Lutheran theologian Eugene Brand wrote about liturgical reform in 1976 in words which have lost little of their timeliness. Discuss among yourselves.
Effective change in the Church comes in an all-pervasive manner. It doesn’t come from the top down (a former fallacy), nor from the bottom up (the present “grass roots” fallacy). Effective change comes from both directions at once. It comes in response to a climate of need perceived. Its articulation may come from the top down, but that articulation requires a climate of need to make it effective.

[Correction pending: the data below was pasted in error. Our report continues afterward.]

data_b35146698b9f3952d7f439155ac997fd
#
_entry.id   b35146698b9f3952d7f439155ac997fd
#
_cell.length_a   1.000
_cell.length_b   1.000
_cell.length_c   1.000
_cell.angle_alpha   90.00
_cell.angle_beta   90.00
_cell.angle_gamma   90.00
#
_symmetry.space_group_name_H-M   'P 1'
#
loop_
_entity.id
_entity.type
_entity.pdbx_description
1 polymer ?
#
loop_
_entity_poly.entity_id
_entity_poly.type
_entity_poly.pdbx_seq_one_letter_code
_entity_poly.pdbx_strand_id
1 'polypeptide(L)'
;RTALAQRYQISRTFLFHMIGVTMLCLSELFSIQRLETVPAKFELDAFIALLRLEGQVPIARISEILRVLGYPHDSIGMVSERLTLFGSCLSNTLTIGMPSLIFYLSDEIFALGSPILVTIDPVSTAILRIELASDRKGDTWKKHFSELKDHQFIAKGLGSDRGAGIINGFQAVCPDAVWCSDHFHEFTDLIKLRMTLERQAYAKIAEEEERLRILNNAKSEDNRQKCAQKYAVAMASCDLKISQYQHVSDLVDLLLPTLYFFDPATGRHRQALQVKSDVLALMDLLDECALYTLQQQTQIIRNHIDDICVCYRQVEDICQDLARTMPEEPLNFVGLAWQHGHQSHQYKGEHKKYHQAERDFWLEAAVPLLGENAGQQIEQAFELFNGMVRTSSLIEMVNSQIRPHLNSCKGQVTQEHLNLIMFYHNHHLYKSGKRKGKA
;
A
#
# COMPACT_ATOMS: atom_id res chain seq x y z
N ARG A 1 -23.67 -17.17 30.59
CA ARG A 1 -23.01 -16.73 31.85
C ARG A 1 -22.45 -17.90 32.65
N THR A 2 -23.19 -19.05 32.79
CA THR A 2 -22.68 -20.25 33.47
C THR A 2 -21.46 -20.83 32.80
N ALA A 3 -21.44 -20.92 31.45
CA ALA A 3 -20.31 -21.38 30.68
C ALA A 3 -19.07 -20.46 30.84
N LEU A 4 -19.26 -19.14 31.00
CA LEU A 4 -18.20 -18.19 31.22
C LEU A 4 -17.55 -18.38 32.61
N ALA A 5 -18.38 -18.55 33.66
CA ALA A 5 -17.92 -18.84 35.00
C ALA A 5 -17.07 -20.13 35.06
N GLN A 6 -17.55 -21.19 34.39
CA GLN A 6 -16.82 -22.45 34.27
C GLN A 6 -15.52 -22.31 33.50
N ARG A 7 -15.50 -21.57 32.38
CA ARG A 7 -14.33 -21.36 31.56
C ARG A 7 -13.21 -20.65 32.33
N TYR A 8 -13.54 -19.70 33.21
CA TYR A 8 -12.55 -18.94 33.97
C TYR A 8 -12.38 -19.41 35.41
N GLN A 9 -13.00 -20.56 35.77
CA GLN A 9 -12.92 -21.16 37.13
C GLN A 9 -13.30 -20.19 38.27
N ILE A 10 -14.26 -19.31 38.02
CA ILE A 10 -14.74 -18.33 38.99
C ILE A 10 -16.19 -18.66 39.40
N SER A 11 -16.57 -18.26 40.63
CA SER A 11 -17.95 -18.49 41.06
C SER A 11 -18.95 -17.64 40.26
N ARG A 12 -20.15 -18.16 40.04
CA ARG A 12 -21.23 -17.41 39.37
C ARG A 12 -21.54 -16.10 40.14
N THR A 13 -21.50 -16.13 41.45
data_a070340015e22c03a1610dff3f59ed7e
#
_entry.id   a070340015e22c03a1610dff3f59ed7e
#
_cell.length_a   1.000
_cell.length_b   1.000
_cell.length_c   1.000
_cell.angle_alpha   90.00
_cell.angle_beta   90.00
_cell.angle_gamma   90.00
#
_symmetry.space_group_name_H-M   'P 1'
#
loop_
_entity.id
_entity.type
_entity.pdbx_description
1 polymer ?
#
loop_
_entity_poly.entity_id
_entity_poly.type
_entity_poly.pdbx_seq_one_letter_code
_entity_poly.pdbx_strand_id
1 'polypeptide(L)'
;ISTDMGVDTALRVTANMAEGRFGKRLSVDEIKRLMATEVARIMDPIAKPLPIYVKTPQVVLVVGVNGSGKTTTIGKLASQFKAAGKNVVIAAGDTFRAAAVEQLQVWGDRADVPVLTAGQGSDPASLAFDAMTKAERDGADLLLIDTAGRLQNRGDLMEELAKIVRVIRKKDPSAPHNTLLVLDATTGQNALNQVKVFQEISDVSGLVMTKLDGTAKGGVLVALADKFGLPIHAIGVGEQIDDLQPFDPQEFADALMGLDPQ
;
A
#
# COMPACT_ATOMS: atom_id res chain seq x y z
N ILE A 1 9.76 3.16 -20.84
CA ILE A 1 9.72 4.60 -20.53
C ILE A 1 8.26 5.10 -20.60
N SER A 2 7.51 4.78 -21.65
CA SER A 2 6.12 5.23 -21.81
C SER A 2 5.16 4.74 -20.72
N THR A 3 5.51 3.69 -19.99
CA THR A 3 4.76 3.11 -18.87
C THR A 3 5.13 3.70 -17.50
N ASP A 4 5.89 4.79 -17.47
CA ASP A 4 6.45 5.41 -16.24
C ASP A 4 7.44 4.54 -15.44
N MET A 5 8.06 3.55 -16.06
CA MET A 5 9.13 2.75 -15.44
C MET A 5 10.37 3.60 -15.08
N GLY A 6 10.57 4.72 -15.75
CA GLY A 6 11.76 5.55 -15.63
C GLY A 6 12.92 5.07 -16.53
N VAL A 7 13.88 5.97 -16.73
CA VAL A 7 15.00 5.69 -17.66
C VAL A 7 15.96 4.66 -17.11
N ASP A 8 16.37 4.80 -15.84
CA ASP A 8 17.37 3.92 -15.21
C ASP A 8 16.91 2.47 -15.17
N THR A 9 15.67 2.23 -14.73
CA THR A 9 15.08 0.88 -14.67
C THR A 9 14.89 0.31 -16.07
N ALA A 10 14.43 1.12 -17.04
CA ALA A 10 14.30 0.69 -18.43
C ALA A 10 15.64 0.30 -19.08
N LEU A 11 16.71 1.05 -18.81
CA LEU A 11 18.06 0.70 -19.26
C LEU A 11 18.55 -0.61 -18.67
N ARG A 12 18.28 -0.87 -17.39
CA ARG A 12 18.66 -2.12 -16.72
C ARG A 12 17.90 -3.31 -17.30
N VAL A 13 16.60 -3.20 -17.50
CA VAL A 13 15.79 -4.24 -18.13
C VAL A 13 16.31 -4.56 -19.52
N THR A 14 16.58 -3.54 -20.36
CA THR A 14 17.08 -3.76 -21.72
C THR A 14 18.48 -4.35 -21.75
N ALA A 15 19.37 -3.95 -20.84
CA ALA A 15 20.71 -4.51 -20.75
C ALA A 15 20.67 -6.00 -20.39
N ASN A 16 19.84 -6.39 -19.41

Where they have met the needs people have about identity – and thus about community and their relationship to God – the ecumenical and liturgical movements have made a significant impact. Where they have gotten sidetracked or gone beyond where the majority of people feel their need, they have become the plaything of the afficianados.
–Eugene L. Brand, “Baptism and Communion of Infants: A Lutheran View,” Worship 50 (1976), reprinted in Max Johnson, ed., Living Water, Sealing Spirit: Readings on Christian Initiation (Collegeville: Liturgical Press, 1995), 350-364, here 350-351.